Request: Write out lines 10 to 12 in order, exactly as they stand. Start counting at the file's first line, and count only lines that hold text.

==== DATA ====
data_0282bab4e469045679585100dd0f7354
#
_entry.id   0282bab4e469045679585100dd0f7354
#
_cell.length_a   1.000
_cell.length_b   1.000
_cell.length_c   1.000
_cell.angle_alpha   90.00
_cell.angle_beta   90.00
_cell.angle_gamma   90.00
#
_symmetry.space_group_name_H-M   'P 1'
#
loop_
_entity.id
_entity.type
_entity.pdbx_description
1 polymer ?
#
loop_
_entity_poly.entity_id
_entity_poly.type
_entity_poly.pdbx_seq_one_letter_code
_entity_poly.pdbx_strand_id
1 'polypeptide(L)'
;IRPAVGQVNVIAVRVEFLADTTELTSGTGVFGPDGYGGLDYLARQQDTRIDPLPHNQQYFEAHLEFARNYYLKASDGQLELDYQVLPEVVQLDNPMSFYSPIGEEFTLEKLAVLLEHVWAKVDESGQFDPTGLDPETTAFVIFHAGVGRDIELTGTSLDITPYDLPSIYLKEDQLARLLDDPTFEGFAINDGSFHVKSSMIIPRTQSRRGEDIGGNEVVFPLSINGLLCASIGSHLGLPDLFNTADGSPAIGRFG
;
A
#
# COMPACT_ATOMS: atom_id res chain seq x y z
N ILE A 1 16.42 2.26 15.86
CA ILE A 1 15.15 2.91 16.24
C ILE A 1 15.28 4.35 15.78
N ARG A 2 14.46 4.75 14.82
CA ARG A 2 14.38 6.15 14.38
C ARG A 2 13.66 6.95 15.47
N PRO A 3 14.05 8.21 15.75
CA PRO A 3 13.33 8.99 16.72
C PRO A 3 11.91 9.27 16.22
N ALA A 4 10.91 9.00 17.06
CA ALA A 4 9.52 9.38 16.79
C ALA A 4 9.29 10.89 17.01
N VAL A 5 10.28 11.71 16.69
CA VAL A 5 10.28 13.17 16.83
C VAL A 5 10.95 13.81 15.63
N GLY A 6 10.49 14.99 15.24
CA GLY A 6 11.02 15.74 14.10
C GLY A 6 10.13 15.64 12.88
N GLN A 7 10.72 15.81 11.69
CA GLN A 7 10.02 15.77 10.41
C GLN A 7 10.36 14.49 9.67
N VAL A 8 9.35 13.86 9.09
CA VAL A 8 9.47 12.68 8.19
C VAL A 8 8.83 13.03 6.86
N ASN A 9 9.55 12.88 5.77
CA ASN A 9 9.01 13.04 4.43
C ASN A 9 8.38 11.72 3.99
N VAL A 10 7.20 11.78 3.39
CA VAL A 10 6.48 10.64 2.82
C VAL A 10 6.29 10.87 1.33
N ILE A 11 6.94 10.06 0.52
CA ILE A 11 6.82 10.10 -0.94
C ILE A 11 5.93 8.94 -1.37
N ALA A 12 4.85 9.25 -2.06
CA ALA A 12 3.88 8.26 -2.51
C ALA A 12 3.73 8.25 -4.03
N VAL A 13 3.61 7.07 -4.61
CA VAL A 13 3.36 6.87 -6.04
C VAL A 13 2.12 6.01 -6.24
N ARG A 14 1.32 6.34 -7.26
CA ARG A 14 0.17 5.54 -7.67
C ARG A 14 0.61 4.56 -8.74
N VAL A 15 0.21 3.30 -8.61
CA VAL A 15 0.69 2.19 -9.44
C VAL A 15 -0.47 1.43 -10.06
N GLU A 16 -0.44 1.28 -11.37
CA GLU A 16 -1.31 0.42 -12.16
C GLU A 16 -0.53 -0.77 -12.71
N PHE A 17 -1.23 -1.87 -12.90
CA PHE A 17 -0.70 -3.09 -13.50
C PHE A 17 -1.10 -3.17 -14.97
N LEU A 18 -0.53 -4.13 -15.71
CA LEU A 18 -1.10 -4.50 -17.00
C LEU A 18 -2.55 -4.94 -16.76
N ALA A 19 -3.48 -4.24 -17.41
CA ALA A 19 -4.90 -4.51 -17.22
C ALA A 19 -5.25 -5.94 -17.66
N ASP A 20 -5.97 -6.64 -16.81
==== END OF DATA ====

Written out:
_cell.angle_gamma   90.00
#
_symmetry.space_group_name_H-M   'P 1'